Monday, July 18, 2011

Troy Hunt: The science of password selection

A little while back I took a look at some recently breached accounts and wrote A brief Sony password analysis. The results were alarming; passwords were relatively short (usually 6 to 10 characters), simple (less than 1% had a non-alphanumeric character) and predictable (more than a third were in a common password dictionary). What was even worse though was uniqueness; 92% of common accounts in the Sony systems reused passwords and even when I looked at a totally unrelated system – Gawker – reuse was still very high with over two thirds of common email addresses sharing the same password.
I know people hate coming up with passwords, but the reality is we all need to get a whole lot better at this. Based on all the recent hacks that have exposed password databases, and a bit of statistical analysis it appears that 70% of all passwords chosen fall into pretty predictable patterns. The password cracking tools will be updated to try these patterns first and accounts will be compromised much faster. Personally, I've been using tools to generate random passwords for years (and I won't mention which lest the tool is found to have a bug that that shows it's "random" algorithm is actually predictable), but that's a step most people won't follow.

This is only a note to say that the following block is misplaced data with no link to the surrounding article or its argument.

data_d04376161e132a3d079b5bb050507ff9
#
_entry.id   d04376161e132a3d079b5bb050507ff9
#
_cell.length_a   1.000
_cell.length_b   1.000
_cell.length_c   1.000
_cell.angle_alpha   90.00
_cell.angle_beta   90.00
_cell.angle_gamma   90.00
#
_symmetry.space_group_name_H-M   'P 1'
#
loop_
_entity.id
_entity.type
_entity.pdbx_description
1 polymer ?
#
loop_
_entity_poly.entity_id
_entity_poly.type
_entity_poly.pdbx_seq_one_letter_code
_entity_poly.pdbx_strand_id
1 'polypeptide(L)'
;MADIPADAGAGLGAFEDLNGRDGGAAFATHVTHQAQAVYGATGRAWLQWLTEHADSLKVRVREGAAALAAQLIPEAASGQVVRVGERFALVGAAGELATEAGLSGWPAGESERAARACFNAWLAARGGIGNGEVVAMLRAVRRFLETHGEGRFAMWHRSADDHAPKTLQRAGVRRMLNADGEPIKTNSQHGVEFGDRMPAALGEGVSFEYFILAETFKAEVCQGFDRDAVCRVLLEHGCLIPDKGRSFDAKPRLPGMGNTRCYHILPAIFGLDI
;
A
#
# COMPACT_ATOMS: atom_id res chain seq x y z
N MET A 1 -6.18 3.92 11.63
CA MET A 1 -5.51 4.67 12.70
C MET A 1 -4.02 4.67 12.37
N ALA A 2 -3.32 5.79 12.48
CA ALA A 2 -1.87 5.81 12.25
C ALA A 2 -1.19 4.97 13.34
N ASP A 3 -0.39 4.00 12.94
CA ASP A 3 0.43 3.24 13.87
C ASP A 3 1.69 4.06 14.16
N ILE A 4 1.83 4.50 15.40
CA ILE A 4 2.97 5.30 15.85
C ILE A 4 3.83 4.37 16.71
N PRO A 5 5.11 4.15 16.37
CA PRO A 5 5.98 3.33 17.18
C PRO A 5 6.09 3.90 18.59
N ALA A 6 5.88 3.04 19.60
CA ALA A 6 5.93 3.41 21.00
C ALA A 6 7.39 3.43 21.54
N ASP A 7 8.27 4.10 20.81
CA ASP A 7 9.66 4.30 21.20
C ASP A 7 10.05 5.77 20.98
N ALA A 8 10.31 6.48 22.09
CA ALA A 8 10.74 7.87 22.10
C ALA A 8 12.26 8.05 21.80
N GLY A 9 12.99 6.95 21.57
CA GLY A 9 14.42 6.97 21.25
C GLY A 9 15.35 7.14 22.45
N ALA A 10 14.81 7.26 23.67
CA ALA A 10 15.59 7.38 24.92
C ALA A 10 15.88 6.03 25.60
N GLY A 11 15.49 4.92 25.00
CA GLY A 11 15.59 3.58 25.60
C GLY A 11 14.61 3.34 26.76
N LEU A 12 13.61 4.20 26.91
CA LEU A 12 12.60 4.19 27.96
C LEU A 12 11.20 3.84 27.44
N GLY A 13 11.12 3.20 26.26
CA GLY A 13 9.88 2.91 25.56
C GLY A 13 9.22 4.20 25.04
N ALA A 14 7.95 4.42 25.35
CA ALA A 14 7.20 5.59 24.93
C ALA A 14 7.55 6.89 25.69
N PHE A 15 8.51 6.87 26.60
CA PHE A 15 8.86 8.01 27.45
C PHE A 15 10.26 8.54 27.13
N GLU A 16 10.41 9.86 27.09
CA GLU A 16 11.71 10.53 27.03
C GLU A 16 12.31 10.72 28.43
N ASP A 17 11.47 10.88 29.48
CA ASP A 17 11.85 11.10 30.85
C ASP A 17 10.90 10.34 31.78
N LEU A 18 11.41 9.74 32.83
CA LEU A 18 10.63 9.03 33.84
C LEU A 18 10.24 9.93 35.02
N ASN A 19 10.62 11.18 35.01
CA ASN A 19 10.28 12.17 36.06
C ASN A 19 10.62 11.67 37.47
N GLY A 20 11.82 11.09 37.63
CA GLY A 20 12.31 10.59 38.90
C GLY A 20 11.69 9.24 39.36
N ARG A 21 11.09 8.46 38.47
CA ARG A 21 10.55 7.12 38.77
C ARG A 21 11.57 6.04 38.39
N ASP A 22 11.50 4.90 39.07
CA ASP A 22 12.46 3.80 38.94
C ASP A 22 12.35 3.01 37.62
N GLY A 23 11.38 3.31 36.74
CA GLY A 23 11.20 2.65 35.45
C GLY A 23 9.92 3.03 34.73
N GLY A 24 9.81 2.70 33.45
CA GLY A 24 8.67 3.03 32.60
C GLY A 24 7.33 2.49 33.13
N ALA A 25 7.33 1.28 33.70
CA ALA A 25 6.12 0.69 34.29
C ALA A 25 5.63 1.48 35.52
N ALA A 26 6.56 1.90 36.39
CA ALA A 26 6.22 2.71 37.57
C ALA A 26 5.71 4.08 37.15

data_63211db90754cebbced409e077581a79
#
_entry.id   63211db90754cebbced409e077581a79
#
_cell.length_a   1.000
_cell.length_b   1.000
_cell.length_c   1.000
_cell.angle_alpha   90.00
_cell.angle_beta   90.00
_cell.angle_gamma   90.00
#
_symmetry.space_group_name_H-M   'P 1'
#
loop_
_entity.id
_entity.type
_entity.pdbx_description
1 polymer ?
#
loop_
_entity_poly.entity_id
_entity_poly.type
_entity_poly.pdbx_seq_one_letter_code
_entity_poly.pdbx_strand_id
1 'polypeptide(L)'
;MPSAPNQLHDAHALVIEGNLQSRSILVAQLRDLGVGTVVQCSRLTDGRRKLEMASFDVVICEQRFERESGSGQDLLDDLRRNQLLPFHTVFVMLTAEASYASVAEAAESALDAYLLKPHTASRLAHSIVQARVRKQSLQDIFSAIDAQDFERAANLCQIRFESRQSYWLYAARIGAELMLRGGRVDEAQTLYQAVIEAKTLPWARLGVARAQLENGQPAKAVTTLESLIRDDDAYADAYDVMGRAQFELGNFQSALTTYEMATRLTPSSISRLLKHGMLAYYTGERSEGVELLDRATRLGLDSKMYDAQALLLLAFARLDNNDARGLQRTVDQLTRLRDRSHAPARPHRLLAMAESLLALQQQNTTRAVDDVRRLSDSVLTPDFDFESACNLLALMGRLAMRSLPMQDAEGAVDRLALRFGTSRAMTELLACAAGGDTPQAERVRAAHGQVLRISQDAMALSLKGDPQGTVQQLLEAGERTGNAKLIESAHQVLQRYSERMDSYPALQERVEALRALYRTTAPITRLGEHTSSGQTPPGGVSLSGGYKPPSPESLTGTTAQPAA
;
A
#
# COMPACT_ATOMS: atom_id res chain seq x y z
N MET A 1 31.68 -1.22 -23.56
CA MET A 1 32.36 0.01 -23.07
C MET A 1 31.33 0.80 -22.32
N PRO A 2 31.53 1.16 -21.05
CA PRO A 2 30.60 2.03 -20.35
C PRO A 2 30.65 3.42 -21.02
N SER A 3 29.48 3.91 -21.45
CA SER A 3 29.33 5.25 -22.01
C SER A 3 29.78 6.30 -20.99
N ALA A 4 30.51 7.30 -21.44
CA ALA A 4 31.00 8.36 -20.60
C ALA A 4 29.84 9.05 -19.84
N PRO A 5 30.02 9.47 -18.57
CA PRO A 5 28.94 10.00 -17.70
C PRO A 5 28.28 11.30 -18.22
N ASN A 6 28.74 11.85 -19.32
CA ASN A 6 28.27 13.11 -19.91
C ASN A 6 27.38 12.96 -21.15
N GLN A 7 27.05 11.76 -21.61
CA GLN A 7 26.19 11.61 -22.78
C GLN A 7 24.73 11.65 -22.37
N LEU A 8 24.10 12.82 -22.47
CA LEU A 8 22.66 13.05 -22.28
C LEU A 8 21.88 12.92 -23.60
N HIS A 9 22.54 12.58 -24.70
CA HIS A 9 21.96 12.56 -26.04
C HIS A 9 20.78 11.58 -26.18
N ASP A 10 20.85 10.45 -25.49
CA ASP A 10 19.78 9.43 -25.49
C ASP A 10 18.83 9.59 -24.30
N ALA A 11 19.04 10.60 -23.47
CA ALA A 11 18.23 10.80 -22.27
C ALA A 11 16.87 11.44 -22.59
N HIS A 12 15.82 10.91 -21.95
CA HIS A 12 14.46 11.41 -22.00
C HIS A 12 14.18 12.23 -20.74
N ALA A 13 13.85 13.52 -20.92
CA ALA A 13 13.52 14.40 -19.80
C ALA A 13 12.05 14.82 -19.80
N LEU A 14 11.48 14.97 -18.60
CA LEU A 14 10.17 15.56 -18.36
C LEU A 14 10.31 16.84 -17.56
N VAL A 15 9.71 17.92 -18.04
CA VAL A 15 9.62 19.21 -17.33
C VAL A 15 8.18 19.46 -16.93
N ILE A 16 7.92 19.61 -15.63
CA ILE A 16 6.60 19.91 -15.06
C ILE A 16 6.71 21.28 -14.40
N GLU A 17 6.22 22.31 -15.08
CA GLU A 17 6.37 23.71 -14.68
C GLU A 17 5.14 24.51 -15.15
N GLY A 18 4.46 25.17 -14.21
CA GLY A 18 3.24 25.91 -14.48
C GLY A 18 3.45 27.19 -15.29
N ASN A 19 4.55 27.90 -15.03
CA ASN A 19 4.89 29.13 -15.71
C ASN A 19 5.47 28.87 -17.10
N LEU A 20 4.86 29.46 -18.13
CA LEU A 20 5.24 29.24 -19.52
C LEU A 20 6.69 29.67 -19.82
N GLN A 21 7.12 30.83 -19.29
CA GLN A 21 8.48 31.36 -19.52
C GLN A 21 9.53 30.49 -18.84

Click here for the full article.

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